Tostones or Patacones (Fried Green Plantains)


I learned to make tostones at age 7 with my Aunt Karen. They are usually eaten as a light snack or as a side dish with Latino dishes in the Caribbean.  I have decided to share the recipe with my CaribVue readers. Tostones are excellent when served with any type of stewed meat or fish. The word tostones is derived from the Spanish verb tostar meaning “to toast” is the name of a popular Latin American appetizer also known as patacones. Tostones are the equivalent to French fries in Latin American culture and may be eaten salted with or without mojo (a garlic sauce) or salsa. They are very popular in Puerto Rico, Cuba, and the Dominican Republic. Enjoy!

 

Ingredients & Utensils:

2-3 Unripened Green Plantains (make sure that the plantains are green with a faint yellow color along the ridges)

Vegetable or Canola

Tostonera/Heavy Plate (to flatten the plantains)

Cutting Board

Salt

Mojo or Salsa ( as a garnish)

 

Directions:


1. Pre-heat oil in a skillet or cast iron heavy pan.

2. With a sharp knife, cut off both ends of the platain.

3. Gently  score down vertically along the ridges, start peeling aside by flicking the knife edge under the peel along the cut edge.

4. After peeling the plantain, cut it into 3/4 inch pieces.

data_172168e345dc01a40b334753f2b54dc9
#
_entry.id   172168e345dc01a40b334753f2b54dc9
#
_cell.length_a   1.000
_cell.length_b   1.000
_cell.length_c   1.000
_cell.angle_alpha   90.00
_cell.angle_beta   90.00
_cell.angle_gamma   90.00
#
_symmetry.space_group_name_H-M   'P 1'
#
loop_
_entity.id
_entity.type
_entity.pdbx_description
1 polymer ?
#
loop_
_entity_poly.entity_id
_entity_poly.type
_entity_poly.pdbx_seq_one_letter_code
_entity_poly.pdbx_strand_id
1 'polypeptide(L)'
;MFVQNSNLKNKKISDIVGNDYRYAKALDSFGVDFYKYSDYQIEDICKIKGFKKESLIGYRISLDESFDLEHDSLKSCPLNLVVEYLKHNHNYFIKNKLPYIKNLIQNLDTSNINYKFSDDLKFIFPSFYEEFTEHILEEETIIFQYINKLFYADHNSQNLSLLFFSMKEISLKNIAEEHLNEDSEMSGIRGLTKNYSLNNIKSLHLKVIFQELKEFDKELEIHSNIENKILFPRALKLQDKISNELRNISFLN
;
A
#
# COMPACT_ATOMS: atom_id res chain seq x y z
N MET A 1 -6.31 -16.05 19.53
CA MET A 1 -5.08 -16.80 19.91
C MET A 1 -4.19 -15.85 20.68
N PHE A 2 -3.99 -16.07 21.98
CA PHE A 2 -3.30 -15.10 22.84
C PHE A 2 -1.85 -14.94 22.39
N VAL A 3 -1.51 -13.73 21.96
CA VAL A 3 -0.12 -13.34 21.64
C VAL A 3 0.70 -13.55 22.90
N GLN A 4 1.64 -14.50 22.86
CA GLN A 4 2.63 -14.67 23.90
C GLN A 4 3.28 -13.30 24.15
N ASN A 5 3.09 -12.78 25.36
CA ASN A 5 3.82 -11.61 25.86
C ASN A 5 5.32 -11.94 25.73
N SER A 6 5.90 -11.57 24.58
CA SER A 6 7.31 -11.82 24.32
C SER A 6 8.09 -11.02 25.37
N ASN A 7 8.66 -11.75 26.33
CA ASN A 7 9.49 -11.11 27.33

5. Place the pieces in the medium/hot oil and  turn until they have become a slightly golden color on both sides.

6. Remove the pieces from the oil and drain on a paper towel. Let these pieces cool for about 5 minutes.

7. Using a tostonera or sturdy well oiled  ceramic or china plate, smash the pieces flat.

8. Return the flattened plantains to the hot oil for another 5 minutes until golden brown, then remove to a paper towel.

9. Sprinkle with salt to taste.

10. Serve with mojo or salsa.

Note: Serve immediately.

About CaribVue

CaribVue, a digital magazine, blog, and multimedia site that features the best in Caribbean entertainment, travel, lifestyle, and culture.

Posted on October 28, 2010, in CaribCook, Recipes and tagged , , , , . Bookmark the permalink. Leave a comment.

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